If Crooked I isn’t a household name by now, then he surely will be after him and the rest of Slaughterhouse release their Shady Records debut. On In None We Trust: The Prelude EP, Crooked I continues to lay the foundation for his solo career and his COB brand. At the end of the day, it’s just another teaser from one of the West Coast’s illest artists.
“Some of these old West rappers they fear him/ Take your cosign and shove it up your rear end.” When you have a Shady Record deal in tow and are routinely considered one of the dopest rappers out, cosigns are no longer needed, and Crooked I understands this. In None We Trust is just another step as the lyricist attempts to establish himself as The One on the West Coast. With stand out tracks like the contagious “Ssuutt X2” and the catchy “Pocket Full of Money” Crooked I shows that he has the ability to make commercially successful music. “Money In my Pocket” features production that sounds like AraabMUZIK and a simple hook that catapulted artists like 50 Cent into the mainstream. Yet Crooked’s multi-syllable delivery and ridiculous word play annihilates any comparison past that. While “No Competition” was essentially released as the street single of the project, “Money in My Pocket” is the type of record that could make Crooked a household name. The EP’s aforementioned lead single (“No Competition”) arrived just in time and will be heard on basketball warm up mixes around the country. Never short on confidence, Crooked drops line like “I got 99 problems but one ain’t competition” and delivers an inspired anthem over production that recalls Jeezy’s Thug Motivation.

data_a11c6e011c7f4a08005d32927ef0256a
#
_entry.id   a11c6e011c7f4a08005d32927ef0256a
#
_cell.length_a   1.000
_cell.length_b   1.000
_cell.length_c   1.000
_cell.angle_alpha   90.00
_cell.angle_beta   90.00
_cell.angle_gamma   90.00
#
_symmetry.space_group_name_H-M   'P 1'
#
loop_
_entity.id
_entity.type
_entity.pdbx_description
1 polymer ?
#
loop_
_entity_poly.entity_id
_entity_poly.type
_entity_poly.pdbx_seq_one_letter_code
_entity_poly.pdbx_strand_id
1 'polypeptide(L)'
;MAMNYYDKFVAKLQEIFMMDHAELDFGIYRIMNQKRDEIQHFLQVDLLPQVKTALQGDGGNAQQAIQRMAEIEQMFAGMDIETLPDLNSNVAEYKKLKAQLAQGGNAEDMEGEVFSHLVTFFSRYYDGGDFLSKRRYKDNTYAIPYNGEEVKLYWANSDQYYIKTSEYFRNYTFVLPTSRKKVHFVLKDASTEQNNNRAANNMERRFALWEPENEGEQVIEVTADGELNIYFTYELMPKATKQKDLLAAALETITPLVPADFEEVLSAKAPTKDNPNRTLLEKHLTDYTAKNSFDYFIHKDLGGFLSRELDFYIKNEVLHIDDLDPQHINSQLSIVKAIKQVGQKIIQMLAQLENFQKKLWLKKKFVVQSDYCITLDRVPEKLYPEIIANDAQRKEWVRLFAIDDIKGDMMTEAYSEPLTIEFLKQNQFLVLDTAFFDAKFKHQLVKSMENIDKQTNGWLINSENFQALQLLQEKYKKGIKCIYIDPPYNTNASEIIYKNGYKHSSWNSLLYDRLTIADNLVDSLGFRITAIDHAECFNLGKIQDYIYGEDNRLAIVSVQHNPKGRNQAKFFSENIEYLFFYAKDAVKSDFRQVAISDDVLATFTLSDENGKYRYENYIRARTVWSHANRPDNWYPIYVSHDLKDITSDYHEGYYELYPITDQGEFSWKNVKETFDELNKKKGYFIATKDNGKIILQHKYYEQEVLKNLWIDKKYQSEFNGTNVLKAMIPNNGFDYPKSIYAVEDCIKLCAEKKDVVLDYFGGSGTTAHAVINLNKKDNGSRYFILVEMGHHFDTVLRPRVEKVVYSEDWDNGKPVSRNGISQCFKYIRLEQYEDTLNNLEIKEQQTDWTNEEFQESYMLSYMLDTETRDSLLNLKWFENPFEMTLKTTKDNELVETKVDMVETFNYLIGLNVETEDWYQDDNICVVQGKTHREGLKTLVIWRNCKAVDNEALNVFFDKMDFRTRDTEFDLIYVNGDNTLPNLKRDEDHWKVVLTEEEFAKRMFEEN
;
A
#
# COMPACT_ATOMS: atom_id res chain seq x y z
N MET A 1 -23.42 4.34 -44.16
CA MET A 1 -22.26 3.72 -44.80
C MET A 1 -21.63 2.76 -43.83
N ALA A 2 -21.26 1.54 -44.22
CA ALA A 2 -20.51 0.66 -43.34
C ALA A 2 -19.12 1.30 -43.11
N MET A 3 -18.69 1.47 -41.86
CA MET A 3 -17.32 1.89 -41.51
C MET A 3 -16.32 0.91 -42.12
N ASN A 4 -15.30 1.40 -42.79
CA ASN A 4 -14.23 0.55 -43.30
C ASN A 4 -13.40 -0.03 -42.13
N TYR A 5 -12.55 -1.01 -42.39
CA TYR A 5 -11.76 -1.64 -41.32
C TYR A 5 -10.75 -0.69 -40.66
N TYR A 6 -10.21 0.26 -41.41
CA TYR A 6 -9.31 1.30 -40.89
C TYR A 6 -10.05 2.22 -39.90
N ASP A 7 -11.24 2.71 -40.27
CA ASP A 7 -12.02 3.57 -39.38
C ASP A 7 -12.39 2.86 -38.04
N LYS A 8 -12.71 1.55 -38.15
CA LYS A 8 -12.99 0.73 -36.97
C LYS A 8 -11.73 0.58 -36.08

Unfortunately, the album seldom varies from this tone. Tracks like the disappointing “Goin’ Bad” suffer from an annoying hook and unfortunate production, while posse cuts like “Roll Call” and “Drum Murder” seem too crowded for any one of the dope emcees to shine. Even more unfortunate is that the EP fails to deliver anything with depth such as the haunting “Villain” featured on Million Dollar Story. With the clout Crooked’s received from “Villain” along with his verses on “Move On” and “Raindrops,” the failure to include a track of that depth ultimately feels like a missed opportunity to showcase arguably his greatest skill set.
In None We Trust: The Prelude EP gives us pieces of what to expect on the LP. When the album thrives, the listener can’t help but feel that Crooked I will get embraced by a wider audience. Yet the EP ultimately highlights only a small side of what and who Crooked I is as an artist. The album unquestionably shows growth from Mr. Pigface Weapon Waist but still doesn’t prove that Crooked I has mastered making an album the same way he has mastered murdering a microphone.